Some young men and women walk unobtrusively onto the stage. They begin to take off clothing, vaguely arrange some drapery, and suddenly, like magic, you are looking at Caravaggio’s Deposition from the Cross, with all its gestural drama and pathos. They hold the tableau-vivant for no more than a minute, and then it dissolves and they recompose themselves as another of the Italian genius’s masterpieces—and another, and another. They are actors of the Malatheatre founded by Ludovica Rambelli, brought all the way from Naples to Moscow for the evening.
For me, this was the high point of the extravagant performance that is the annual The Art Newspaper Russia prizes ceremony, whose seventh edition took place on 1 March in the vast space of Moscow’s 18th-century market, the Gostiny Dvor.
When Inna Bazhenova bought The Art Newspaper and its network of papers in 2013, she decided that artistic effort in Russia, or about Russian art, needed to have a spotlight shone on it, and that the way to do it was to hold a one-night performance—a kind of work of art in its own right—with short, dramatic and musical episodes about each prize. Their creator is Aleksey Agranovich, the actor and director known for movies that include The Humorist and Russkiy Bes.
The linking theme this year was an imaginary journey by a mother, father and daughter, whose living room on stage was created almost entirely by digital wizardry. The tableaux-vivants, for example, took them to Rome because the Book of the Year was Simply Rome: Italian Images XXI by Arkady Ippolitov.
The Museum of the Year was won by the Costakis Collection in the State Museum of Contemporary Art as a part of MOMus in Thessaloniki. George Costakis was a Greek who worked in the Soviet diplomatic world of Moscow from the 1930s onwards, when the Russian Avant-Garde was seriously frowned upon, so he was able to buy from the artists themselves or their families and thus put together the canonical collection for this field, part of which is now in Thessaloniki. Here the skit re-enacted Zorba’s dance from Zorba the Greek.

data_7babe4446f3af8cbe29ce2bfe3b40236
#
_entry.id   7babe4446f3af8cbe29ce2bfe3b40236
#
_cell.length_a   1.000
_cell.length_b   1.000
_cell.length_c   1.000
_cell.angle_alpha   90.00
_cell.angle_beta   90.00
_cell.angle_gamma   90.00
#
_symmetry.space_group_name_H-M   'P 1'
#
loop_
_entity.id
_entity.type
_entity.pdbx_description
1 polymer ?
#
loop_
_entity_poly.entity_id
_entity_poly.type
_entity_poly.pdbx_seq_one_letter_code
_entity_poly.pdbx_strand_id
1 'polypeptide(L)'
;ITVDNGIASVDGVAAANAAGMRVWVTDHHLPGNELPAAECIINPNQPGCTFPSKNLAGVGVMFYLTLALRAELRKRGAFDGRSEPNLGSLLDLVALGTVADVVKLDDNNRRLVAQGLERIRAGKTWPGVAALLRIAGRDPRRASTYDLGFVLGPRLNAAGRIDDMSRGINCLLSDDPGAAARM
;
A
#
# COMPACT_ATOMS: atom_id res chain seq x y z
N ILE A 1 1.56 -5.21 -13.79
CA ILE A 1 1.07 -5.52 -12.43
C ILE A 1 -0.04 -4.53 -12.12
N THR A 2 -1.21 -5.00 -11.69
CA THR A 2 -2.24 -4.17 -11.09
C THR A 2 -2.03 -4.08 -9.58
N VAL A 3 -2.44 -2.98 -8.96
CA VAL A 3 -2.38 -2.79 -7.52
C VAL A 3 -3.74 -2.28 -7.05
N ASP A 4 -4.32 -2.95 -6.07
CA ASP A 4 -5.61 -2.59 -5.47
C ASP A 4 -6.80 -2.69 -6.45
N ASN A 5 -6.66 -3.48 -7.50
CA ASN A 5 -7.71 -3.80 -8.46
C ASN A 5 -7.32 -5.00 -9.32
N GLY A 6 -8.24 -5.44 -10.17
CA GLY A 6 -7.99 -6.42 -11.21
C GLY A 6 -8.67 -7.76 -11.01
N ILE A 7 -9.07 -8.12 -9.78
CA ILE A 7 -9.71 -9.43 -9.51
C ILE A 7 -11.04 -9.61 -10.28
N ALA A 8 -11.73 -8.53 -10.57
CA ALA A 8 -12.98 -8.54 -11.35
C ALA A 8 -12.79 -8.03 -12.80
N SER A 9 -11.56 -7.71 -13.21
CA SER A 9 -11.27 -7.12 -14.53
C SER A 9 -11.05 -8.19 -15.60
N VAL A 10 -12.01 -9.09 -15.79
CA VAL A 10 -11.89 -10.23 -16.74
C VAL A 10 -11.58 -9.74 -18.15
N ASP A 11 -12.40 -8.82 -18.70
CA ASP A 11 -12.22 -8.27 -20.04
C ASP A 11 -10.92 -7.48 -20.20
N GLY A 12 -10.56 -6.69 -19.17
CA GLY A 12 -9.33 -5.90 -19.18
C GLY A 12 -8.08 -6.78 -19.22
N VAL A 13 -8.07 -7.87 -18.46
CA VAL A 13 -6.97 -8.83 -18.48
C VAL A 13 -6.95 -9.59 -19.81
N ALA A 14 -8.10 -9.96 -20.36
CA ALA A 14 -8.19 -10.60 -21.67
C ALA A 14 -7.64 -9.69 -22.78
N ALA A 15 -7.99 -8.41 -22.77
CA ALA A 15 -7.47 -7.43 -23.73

The prize for Personality of the Year went to Natalia Opaleva, the founder of Moscow's AZ Museum, which holds the work of the Expressionist Anatoly Zverev, a latter-day Holy Fool in the way he lived a sacrificial rebellion against Soviet artistic orthodoxy. This was represented by the encounter between a woman and a mentally ill artist whose works change her life forever.
The Restoration of the Year was for the latest conservation at the palace of Oranienbaum and its park outside St Petersburg, so the little family was transported to the Chinese Palace there and they danced to choreography by Anna Abalikhina—who specialises in dancing to digital settings—with baroque music played by the Soloists of Catherine the Great ensemble.
The final performance was for the Exhibition of the Year. By now the little family is planning to move out and the mother recites a monologue down the telephone: “Not everyone will be taken into the future”, which is the title of the winner, a show by Ilya and Emilya Kabakov, a co-production between Tate Modern, the State Hermitage Museum and the State Tretyakov Gallery. Music for this performance was found by the director accidentally when he typed “Kabakov music” into the search engine. Meanwhile, the house manager in the performance installs a ladder and climbs up it to turn off the speaker; the end—until another year.
The prize winners are chosen by the staff of The Art Newspaper Russia and honorands receive a white table sculpture by the artist Sergey Shekhovtsov, made up of the towers of Big Ben and the Kremlin, set at a ten-to-two o’clock angle.
The main sponsor of the prize-giving, which included a slap-up party, was the jewellery company Mercury.